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Modern engineering and physical science applications demand a thorough knowledge of applied mathematics, particularly special functions. These typically arise in applications such as communication systems, electro-optics, nonlinear wave propagation, electromagnetic theory, electric circuit theory, and quantum mechanics. This text systematically introduces special functions and explores their properties and applications in engineering and science.

Copublished with Oxford University Press.

Softcover version of PM49.

This front matter contains the table of contents, preface to the 1st and 2nd editions, and notation for special functions.

This back matter contains the index and author biography.

1.1 Introduction Because of the close relation of infinite series and improper integrals to the special functions, it can be useful to first review some basic concepts of series and integrals. Infinite products, which are generally less well known, are introduced here mostly for the sake of completeness, but in some instances they are also useful. Infinite series are important in almost all areas of pure and applied mathematics. In addition to numerous other uses, they are used to define certain functions and to calculate accurate numerical estimates of the values of these functions. In calculus the primary problem is deciding whether a given series converges or diverges. In practice, however, the more crucial problem may actually be summing the series. If a convergent series converges too slowly, the series may be worthless for computational purposes. On the other hand, the first few terms of a divergent series in some instances may give excellent results. Improper integrals and infinite products are used in much the same fashion as infinite series, and, in fact, their basic theory closely parallels that of infinite series. In the application of mathematics frequently two or more limiting processes have to be performed successively. For example, we often find the derivative (or integral) of an infinite sum of functions by taking the sum of derivatives (or integrals) of the individual terms of the series. However, in many cases of interest, performing two limit operations in one order may yield an answer different from that obtained using the other order. That is, the order in which the limiting processes are carried out may be critical.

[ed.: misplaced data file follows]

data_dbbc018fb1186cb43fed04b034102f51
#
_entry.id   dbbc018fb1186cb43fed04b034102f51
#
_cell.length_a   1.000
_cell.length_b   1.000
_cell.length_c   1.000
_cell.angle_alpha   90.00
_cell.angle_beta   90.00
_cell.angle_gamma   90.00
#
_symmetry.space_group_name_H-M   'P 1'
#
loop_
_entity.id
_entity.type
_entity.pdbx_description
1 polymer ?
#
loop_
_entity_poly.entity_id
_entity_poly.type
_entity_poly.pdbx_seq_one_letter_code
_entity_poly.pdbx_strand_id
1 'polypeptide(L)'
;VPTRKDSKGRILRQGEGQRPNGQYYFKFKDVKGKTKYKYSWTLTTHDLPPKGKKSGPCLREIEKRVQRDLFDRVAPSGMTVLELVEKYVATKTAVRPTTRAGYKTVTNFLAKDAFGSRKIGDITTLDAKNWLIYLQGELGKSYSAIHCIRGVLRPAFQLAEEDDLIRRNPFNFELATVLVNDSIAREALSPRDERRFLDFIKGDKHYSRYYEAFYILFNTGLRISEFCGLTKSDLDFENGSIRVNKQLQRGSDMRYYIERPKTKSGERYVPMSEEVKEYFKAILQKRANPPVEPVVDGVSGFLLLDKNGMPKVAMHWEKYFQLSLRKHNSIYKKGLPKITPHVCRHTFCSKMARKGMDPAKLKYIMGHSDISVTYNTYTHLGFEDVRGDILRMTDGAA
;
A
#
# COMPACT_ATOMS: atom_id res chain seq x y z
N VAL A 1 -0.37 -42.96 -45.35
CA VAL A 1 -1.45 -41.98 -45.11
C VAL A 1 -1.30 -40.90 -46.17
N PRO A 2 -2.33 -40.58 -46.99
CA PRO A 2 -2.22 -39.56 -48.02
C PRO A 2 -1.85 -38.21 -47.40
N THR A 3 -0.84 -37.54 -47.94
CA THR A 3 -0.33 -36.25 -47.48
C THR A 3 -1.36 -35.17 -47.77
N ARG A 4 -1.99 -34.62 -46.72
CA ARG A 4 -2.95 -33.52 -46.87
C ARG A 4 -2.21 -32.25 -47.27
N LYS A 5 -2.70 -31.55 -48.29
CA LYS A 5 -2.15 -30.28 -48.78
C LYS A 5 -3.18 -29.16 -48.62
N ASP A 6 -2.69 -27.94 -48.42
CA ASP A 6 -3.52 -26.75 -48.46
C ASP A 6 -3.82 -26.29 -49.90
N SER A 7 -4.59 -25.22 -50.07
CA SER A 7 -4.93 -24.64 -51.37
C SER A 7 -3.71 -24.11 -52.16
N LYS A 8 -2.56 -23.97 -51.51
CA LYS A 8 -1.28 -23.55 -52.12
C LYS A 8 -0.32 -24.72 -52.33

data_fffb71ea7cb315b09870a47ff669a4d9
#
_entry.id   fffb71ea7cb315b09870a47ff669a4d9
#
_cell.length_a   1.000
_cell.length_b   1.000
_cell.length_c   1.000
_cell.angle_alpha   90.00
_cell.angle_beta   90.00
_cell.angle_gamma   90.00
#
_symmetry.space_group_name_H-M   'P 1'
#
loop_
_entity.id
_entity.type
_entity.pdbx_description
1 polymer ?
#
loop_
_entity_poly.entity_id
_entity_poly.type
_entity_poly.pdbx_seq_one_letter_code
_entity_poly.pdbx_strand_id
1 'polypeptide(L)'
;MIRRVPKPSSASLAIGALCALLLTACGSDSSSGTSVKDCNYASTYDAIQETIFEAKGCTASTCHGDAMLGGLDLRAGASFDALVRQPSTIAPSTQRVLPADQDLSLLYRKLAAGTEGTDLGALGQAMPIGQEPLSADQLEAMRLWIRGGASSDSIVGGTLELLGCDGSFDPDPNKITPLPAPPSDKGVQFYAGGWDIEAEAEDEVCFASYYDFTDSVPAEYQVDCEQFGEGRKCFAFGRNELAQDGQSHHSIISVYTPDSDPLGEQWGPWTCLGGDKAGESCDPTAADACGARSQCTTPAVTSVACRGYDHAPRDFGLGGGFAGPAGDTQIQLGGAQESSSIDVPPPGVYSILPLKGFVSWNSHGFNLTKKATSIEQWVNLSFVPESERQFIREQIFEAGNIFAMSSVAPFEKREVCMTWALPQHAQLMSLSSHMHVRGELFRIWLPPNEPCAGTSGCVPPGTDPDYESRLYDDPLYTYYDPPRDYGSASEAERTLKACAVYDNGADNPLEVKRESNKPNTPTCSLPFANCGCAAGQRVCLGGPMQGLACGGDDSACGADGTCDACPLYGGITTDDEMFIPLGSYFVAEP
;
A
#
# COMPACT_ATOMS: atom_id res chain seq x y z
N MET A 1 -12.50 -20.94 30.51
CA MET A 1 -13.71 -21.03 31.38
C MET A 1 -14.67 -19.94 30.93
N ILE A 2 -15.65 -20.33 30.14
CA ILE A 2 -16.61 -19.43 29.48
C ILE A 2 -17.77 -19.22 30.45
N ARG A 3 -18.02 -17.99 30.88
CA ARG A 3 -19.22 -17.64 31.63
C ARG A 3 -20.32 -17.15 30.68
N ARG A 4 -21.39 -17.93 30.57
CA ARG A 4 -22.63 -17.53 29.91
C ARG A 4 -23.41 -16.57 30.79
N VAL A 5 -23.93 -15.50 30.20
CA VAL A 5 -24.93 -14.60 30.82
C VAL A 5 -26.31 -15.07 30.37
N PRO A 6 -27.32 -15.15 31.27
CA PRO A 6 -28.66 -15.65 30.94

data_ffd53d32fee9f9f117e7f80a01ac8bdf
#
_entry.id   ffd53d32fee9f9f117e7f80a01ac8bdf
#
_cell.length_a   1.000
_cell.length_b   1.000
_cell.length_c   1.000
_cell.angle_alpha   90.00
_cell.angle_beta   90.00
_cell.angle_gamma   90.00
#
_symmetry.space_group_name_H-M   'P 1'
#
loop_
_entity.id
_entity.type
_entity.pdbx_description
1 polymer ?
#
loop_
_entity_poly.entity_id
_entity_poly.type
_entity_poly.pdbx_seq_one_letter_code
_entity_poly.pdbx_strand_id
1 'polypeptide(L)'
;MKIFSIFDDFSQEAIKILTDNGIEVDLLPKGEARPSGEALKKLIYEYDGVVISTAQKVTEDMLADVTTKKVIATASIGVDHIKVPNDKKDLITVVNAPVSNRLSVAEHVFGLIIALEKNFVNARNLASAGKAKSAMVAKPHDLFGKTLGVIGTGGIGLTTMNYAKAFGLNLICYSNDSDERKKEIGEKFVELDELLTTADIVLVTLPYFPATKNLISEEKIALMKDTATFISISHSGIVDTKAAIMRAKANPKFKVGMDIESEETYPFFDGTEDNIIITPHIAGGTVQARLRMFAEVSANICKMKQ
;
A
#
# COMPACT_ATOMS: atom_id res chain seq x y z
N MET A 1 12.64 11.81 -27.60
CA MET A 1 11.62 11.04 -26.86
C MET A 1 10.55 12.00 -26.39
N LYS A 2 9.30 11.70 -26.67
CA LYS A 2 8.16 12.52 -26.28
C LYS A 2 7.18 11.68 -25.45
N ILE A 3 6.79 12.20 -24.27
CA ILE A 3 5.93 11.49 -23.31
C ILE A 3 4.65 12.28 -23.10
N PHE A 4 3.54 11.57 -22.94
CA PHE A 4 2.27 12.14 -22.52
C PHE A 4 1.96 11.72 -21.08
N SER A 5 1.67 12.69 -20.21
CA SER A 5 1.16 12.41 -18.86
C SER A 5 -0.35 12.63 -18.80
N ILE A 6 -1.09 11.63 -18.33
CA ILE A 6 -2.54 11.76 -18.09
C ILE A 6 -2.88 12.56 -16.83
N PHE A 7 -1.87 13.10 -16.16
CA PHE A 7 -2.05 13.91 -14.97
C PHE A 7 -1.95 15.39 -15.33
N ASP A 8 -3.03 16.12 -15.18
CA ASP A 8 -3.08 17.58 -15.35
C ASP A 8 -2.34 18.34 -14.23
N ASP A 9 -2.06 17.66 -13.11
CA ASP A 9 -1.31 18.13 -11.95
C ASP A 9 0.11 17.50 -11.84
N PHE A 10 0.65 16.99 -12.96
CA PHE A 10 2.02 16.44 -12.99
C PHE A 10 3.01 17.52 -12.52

2.1 Introduction In the eighteenth century, L. Euler (1707â1783) concerned himself with the problem of interpolating between the numbers n!=â« â 0 e ât t n dtn=0,1,2,â¦ with nonintegral values of n. This problem led Euler in 1729 to the now famous gamma function, a generalization of the factorial function that gives meaning to x! when x is any positive number. His result can be extended to certain negative numbers and even to complex numbers. The notation Î(x) that is now widely accepted for the gamma function is not due to Euler, however, but was introduced in 1809 by A. Legendre (1752â1833), who was also responsible for the duplication formula for the gamma function. Nearly 150 years after Euler's discovery of it, the theory concerning the gamma function was greatly expanded by means of the theory of entire functions developed by K. Weierstrass (1815â1897). Because it is a generalization of n!, the gamma function has been examined over the years as a means of generalizing certain functions, operations, etc., that are commonly defined in terms of factorials. In addition, the gamma function is useful in the evaluation of many nonelementary integrals and in the definition of other special functions. Another function useful in various applications is the related beta function, often called the eulerian integral of the first kind.